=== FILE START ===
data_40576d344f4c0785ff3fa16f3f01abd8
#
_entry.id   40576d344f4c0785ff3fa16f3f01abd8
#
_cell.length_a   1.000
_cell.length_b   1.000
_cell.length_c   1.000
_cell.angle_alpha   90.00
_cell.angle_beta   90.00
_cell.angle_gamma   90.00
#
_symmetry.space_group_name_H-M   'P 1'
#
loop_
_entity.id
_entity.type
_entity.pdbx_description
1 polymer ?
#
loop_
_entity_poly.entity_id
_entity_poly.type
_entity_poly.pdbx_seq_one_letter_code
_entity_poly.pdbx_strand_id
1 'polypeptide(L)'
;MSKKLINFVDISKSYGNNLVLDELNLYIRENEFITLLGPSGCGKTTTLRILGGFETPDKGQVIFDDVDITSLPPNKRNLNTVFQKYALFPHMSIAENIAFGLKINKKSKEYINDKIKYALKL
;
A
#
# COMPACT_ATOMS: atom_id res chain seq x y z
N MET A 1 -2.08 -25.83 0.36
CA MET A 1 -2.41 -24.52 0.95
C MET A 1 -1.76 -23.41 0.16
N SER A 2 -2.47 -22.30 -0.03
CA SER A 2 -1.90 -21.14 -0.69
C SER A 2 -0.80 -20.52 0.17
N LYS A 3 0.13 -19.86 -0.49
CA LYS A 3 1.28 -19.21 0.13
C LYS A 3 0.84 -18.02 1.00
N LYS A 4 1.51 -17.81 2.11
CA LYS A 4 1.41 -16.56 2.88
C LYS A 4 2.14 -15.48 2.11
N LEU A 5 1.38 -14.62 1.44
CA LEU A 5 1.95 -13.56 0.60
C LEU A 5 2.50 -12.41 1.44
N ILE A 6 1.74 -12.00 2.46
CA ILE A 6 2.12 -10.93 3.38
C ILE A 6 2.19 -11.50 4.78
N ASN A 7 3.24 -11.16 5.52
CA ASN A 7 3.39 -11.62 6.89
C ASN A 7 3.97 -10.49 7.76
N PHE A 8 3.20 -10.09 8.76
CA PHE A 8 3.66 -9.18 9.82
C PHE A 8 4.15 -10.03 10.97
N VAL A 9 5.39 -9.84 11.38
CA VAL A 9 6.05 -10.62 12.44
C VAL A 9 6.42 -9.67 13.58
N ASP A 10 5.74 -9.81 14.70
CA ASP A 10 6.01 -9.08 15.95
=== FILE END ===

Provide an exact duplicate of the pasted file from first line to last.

data_40576d344f4c0785ff3fa16f3f01abd8
#
_entry.id   40576d344f4c0785ff3fa16f3f01abd8
#
_cell.length_a   1.000
_cell.length_b   1.000
_cell.length_c   1.000
_cell.angle_alpha   90.00
_cell.angle_beta   90.00
_cell.angle_gamma   90.00
#
_symmetry.space_group_name_H-M   'P 1'
#
loop_
_entity.id
_entity.type
_entity.pdbx_description
1 polymer ?
#
loop_
_entity_poly.entity_id
_entity_poly.type
_entity_poly.pdbx_seq_one_letter_code
_entity_poly.pdbx_strand_id
1 'polypeptide(L)'
;MSKKLINFVDISKSYGNNLVLDELNLYIRENEFITLLGPSGCGKTTTLRILGGFETPDKGQVIFDDVDITSLPPNKRNLNTVFQKYALFPHMSIAENIAFGLKINKKSKEYINDKIKYALKL
;
A
#
# COMPACT_ATOMS: atom_id res chain seq x y z
N MET A 1 -2.08 -25.83 0.36
CA MET A 1 -2.41 -24.52 0.95
C MET A 1 -1.76 -23.41 0.16
N SER A 2 -2.47 -22.30 -0.03
CA SER A 2 -1.90 -21.14 -0.69
C SER A 2 -0.80 -20.52 0.17
N LYS A 3 0.13 -19.86 -0.49
CA LYS A 3 1.28 -19.21 0.13
C LYS A 3 0.84 -18.02 1.00
N LYS A 4 1.51 -17.81 2.11
CA LYS A 4 1.41 -16.56 2.88
C LYS A 4 2.14 -15.48 2.11
N LEU A 5 1.38 -14.62 1.44
CA LEU A 5 1.95 -13.56 0.60
C LEU A 5 2.50 -12.41 1.44
N ILE A 6 1.74 -12.00 2.46
CA ILE A 6 2.12 -10.93 3.38
C ILE A 6 2.19 -11.50 4.78
N ASN A 7 3.24 -11.16 5.52
CA ASN A 7 3.39 -11.62 6.89
C ASN A 7 3.97 -10.49 7.76
N PHE A 8 3.20 -10.09 8.76
CA PHE A 8 3.66 -9.18 9.82
C PHE A 8 4.15 -10.03 10.97
N VAL A 9 5.39 -9.84 11.38
CA VAL A 9 6.05 -10.62 12.44
C VAL A 9 6.42 -9.67 13.58
N ASP A 10 5.74 -9.81 14.70
CA ASP A 10 6.01 -9.08 15.95